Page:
CATHY DARNELL 4th Dan grade in Aikido
Cathy Darnell, who has been practising aikido f or 16 years now, wants to make a clarification about the martial art. She is tired, she says, of people assuming that just because one knows one form of martial art, they are always looking for a fight. “It upsets me when people tell me they are ‘ worried’ to be around me because I know aikido. You should actually feel safer around me,” she explains.
She’s right. Of all the martial arts, few are as focused on self- defence as aikido. Even the name of the Japanese martial art roughly translates to ‘ the way of harmonious spirit’, something Cathy emphasises.
“Aikido teaches you to connect to your mind, body and spirit. It is a martial art that believes the biggest victory you could ever have is one over yourself. That is, it helps you clear your mind, calm your body and control your anger. It is not about domination or competition — it is about controlling your reaction and improving your awareness. To me, it is the art of peace.”
So where does the self- defence aspect come in? Well, those who train in aikido usually work with partners, and their main goal is to redirect the momentum of the opponents’ attack and manipulate their joints — without hurting their opponent too much either. Aikido emphasises that its students should never put themselves in danger — they must always be aware of their background and keep calm. But if anything were to happen, they should know how to handle the situation.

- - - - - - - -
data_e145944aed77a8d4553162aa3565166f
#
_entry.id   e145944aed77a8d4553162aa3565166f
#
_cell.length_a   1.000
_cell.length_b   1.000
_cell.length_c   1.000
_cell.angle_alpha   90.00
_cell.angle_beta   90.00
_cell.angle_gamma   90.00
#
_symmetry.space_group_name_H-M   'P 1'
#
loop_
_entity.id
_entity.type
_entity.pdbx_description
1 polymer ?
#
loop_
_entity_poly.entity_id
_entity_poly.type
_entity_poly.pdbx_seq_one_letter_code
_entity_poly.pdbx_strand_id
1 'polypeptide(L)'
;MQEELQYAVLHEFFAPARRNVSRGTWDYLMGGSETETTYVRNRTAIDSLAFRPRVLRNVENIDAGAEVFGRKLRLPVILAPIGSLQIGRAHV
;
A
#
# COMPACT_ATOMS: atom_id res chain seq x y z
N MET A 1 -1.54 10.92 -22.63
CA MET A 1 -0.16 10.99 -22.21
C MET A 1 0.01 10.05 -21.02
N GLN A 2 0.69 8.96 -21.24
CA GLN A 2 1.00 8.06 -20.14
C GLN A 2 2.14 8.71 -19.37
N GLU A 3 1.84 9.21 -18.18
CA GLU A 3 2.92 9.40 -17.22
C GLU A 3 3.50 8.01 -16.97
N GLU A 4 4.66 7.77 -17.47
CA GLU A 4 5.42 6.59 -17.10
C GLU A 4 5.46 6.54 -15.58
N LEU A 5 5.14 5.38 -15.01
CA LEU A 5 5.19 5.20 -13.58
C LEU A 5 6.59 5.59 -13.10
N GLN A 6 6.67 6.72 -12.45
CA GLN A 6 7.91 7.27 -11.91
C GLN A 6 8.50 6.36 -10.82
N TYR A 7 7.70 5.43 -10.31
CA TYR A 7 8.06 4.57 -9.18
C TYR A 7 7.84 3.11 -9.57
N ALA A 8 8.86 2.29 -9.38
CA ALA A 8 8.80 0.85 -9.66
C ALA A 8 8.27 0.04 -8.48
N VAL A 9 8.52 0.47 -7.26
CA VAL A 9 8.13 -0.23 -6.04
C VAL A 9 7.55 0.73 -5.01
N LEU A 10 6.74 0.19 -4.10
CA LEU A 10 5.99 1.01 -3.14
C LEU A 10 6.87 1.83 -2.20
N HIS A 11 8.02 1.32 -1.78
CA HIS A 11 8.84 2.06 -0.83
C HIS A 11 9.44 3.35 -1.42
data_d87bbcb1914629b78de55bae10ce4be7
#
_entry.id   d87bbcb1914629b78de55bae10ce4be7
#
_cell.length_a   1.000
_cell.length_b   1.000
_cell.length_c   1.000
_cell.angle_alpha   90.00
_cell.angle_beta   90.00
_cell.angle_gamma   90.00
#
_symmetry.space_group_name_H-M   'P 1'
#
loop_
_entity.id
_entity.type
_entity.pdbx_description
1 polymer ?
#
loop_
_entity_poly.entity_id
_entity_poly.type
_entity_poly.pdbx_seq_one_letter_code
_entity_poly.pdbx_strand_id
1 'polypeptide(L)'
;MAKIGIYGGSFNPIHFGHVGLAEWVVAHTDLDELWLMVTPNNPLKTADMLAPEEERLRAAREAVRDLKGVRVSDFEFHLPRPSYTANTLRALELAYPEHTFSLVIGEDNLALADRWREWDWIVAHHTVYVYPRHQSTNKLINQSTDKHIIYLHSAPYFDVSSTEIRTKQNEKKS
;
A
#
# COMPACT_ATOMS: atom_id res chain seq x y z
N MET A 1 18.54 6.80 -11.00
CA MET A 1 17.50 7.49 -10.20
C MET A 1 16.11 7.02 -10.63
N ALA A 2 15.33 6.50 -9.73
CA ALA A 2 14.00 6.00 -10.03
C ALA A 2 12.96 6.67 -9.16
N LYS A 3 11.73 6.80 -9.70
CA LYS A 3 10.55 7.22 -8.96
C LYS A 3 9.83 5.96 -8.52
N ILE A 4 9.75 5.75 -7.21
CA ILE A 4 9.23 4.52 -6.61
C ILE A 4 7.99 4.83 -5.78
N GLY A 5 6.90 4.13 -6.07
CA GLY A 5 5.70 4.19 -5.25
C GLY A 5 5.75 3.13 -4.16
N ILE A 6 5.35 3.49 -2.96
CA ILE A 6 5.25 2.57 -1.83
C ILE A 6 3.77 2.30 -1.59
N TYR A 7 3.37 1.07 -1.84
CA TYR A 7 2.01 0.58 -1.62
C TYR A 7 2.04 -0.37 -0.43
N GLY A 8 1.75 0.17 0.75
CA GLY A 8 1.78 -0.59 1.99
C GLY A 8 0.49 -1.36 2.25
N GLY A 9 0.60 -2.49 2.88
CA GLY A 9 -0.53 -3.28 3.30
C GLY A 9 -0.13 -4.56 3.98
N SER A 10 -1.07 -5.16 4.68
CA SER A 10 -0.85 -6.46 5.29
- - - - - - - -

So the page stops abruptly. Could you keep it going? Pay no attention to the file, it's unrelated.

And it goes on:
“Aikido is really fantastic for women,” adds Cathy. “I used to go to the gym, but now this is all I do because it makes you stretch every muscle in your body. There was this one time I slipped and fell, but because of my aikido training, I landed on the side instead of hitting my head. It teaches you how to fall like a feather, and because of muscle memory, your natural reflexes are better.”
“It is actually helpful for women because it teaches them how to handle their own power. Women already have grace, strength and intuition, and aikido helps you focus it. In fact, not having big muscles can be a positive thing because instead of using sheer force, you have to use your alignment to push a person off their centre and break their balance.”
However, Cathy does clarify that Aikido is an art form that takes years to master. “If you are looking for only self- defence techniques, there are quick tactical moves you can learn instead.”